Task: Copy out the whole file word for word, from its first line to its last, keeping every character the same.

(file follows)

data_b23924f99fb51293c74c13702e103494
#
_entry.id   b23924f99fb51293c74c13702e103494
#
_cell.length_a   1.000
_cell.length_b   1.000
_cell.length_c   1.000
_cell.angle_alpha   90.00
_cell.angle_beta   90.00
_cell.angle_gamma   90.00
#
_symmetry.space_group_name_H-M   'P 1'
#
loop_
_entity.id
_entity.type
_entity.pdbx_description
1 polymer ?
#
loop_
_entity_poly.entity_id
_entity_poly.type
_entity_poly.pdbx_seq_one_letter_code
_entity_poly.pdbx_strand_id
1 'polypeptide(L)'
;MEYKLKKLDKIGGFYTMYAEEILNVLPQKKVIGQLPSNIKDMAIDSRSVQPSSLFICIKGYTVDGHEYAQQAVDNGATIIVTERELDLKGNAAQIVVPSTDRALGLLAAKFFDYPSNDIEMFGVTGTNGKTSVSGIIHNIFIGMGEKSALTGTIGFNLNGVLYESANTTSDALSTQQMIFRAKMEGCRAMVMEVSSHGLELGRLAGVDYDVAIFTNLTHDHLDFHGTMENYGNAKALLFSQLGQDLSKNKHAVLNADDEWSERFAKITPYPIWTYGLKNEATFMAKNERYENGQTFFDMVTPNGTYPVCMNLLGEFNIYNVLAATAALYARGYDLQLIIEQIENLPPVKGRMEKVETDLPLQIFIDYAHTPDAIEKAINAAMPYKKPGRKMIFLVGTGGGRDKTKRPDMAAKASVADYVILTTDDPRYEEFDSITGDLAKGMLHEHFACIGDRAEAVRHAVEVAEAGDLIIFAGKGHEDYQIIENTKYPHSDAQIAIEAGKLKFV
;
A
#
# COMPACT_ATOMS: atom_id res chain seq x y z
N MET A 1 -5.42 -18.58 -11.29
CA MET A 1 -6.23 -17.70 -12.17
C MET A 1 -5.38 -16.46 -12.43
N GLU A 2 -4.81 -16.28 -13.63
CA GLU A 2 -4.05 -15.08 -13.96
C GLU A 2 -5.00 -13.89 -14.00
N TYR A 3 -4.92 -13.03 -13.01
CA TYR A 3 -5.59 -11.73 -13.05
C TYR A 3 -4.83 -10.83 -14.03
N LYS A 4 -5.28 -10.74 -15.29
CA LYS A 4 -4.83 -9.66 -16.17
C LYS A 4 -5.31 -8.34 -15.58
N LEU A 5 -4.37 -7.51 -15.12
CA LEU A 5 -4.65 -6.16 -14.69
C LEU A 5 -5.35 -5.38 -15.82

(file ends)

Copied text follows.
data_b23924f99fb51293c74c13702e103494
#
_entry.id   b23924f99fb51293c74c13702e103494
#
_cell.length_a   1.000
_cell.length_b   1.000
_cell.length_c   1.000
_cell.angle_alpha   90.00
_cell.angle_beta   90.00
_cell.angle_gamma   90.00
#
_symmetry.space_group_name_H-M   'P 1'
#
loop_
_entity.id
_entity.type
_entity.pdbx_description
1 polymer ?
#
loop_
_entity_poly.entity_id
_entity_poly.type
_entity_poly.pdbx_seq_one_letter_code
_entity_poly.pdbx_strand_id
1 'polypeptide(L)'
;MEYKLKKLDKIGGFYTMYAEEILNVLPQKKVIGQLPSNIKDMAIDSRSVQPSSLFICIKGYTVDGHEYAQQAVDNGATIIVTERELDLKGNAAQIVVPSTDRALGLLAAKFFDYPSNDIEMFGVTGTNGKTSVSGIIHNIFIGMGEKSALTGTIGFNLNGVLYESANTTSDALSTQQMIFRAKMEGCRAMVMEVSSHGLELGRLAGVDYDVAIFTNLTHDHLDFHGTMENYGNAKALLFSQLGQDLSKNKHAVLNADDEWSERFAKITPYPIWTYGLKNEATFMAKNERYENGQTFFDMVTPNGTYPVCMNLLGEFNIYNVLAATAALYARGYDLQLIIEQIENLPPVKGRMEKVETDLPLQIFIDYAHTPDAIEKAINAAMPYKKPGRKMIFLVGTGGGRDKTKRPDMAAKASVADYVILTTDDPRYEEFDSITGDLAKGMLHEHFACIGDRAEAVRHAVEVAEAGDLIIFAGKGHEDYQIIENTKYPHSDAQIAIEAGKLKFV
;
A
#
# COMPACT_ATOMS: atom_id res chain seq x y z
N MET A 1 -5.42 -18.58 -11.29
CA MET A 1 -6.23 -17.70 -12.17
C MET A 1 -5.38 -16.46 -12.43
N GLU A 2 -4.81 -16.28 -13.63
CA GLU A 2 -4.05 -15.08 -13.96
C GLU A 2 -5.00 -13.89 -14.00
N TYR A 3 -4.92 -13.03 -13.01
CA TYR A 3 -5.59 -11.73 -13.05
C TYR A 3 -4.83 -10.83 -14.03
N LYS A 4 -5.28 -10.74 -15.29
CA LYS A 4 -4.83 -9.66 -16.17
C LYS A 4 -5.31 -8.34 -15.58
N LEU A 5 -4.37 -7.51 -15.12
CA LEU A 5 -4.65 -6.16 -14.69
C LEU A 5 -5.35 -5.38 -15.82